I can’t tell you how many times I’ve seen very experienced skydivers walking around munching on snacks between jumps with all their gear on but their leg straps hanging straight down instead of being around their legs. It’s the cool look, I guess. But forgetting that last step at the last moment would certainly be fatal, in my humble opinion.
When I was a child, I thought that I could fly. In my dreams, I hovered in the living room and floated out the door into the street. I hovered like a dragonfly in slow motion as I examined the trees and architecture of my neighborhood up close. I didn’t realize that it was a dream; it was so intense, I believed it really happened. I blame this weird dream for my delusions of flying.
Travis Mills, D-27249, is a world-class canopy pilot who flies competitively for the PD Factory Team and is a canopy coach for Flight-1. He is also talented in freefall and has been on numerous world-record-setting big-way jumps and medaled in freestyle and vertical formation skydiving at the world championships. The most recent of his many accomplishments are winning the first meet and taking silver overall at the two-meet 2018 Swoop Freestyle World Championships and taking bronze overall at the 2018 USPA Canopy Piloting Nationals.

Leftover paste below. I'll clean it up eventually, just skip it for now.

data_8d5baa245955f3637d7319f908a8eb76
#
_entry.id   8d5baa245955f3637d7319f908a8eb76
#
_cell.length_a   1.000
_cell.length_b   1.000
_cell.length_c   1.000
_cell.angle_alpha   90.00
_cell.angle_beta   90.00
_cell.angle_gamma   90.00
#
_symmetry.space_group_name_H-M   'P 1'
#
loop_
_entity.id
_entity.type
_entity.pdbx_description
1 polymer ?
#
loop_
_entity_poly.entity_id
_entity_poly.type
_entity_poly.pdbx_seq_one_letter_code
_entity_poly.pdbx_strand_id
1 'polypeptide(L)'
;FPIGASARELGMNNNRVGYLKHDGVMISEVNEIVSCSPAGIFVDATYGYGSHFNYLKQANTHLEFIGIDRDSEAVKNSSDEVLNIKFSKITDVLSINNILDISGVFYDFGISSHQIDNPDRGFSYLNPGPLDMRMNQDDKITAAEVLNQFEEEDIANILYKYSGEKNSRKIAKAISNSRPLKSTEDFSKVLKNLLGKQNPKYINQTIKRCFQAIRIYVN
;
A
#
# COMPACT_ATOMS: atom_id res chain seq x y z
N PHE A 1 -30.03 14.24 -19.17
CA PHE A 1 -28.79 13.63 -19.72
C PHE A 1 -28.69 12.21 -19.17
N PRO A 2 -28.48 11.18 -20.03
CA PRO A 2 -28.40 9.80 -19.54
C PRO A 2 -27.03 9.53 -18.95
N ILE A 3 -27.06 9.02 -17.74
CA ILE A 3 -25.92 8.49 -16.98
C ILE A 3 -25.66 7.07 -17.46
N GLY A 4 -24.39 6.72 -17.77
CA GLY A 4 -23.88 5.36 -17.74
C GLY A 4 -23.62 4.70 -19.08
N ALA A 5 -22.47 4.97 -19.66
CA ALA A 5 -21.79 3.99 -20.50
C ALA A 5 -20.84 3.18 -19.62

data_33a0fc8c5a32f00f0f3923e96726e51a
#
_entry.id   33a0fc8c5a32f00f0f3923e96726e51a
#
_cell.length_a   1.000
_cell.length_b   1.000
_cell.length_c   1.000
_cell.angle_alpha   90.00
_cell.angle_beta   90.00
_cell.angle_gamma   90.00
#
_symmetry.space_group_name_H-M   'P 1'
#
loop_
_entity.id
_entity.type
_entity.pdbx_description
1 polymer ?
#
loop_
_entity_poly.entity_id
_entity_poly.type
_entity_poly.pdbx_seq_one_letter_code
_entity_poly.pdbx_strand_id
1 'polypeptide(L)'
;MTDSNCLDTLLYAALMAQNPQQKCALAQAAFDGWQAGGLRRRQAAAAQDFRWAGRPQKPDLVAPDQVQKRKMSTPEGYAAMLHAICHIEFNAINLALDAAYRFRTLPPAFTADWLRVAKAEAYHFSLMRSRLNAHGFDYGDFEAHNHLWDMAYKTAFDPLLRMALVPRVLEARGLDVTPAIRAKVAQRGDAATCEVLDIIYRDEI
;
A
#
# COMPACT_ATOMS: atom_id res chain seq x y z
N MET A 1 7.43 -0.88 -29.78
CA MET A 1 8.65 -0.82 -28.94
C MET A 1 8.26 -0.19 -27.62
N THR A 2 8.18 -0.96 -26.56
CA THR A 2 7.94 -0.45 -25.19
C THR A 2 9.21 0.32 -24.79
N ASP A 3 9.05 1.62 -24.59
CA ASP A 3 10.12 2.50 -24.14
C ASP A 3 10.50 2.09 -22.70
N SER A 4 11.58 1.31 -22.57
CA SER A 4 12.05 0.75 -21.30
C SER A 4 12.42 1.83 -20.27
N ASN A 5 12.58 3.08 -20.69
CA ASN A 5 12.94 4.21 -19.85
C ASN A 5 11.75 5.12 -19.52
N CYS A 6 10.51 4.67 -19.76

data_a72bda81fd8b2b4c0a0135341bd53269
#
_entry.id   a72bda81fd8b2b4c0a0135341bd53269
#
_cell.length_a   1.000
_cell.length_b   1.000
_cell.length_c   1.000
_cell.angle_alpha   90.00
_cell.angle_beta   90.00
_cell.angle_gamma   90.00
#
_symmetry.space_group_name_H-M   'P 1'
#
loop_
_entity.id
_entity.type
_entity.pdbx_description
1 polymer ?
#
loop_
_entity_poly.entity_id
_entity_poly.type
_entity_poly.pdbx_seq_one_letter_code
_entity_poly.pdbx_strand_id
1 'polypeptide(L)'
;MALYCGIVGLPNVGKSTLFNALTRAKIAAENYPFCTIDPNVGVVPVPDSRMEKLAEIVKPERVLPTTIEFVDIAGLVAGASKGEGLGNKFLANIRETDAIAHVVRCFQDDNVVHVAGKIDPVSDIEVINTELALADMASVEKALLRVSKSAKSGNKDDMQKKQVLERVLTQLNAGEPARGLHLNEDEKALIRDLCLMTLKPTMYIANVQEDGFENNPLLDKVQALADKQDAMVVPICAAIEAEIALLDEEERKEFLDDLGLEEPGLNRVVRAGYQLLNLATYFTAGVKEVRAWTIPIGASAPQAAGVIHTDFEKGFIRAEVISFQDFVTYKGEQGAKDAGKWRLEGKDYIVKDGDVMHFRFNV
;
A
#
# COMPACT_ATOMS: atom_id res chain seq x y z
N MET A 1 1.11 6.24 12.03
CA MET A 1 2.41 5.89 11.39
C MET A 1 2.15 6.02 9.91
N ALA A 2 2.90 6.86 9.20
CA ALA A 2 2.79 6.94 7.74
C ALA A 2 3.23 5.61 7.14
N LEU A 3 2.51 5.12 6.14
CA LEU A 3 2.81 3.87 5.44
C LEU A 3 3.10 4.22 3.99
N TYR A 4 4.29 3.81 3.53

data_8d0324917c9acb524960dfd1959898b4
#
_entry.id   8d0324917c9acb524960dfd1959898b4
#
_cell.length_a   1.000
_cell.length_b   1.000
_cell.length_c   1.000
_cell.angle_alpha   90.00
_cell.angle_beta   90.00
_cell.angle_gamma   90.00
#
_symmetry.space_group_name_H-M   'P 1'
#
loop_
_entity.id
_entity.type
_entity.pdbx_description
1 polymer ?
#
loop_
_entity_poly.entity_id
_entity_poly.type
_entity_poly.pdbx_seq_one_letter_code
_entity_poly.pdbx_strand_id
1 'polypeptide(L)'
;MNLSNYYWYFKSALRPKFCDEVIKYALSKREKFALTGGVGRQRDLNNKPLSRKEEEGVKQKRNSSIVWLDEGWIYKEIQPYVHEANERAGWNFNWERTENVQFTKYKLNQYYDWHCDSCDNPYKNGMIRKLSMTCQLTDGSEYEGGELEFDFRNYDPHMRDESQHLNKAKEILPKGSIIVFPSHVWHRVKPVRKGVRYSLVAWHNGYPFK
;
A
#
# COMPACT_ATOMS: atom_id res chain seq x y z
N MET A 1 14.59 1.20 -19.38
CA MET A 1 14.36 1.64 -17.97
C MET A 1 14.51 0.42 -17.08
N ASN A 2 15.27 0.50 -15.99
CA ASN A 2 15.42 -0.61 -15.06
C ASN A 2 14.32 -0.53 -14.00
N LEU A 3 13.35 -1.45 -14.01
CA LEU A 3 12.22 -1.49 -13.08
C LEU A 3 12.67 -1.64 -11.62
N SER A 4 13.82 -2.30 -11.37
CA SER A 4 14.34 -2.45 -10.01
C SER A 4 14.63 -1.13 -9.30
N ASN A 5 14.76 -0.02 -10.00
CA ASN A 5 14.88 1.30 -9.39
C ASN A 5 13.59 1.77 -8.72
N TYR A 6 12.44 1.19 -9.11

On October 31, Director of Safety and Training Jim Crouch spent his last day as an employee of USPA and moved on to other challenges in the aviation industry.
As trustees of the International Skydiving Museum & Hall of Fame, we would like to thank the members of the USPA Board of Directors for their vision in providing continuing support. While USPA and the Museum & Hall of Fame have different purposes, one place where their missions clearly align is in promoting skydiving.
Mike Bohn, D-28398, is a world-class freefly competitor, drop zone owner and AFF instructor. He’s a high-energy person who has medaled in freefly both nationally and internationally with his teammates on Team FLO. Bohn organizes state record jumps in Colorado, and also holds numerous world records.
There was not enough room in the October issue’s “Profile” of B.J. Worth by Brian Giboney to include this anecdote, so we are printing it here. Worth was responding to Giboney’s question, “What’s your best bonfire story about being James Bond’s stunt double?”
Today, USPA membership stands at 40,512 and continues growing with over a half-million people in the U.S. making their first jumps every year. General aviation, however, is still in a downward arc despite the best efforts of general aviation groups to attract and keep more pilots.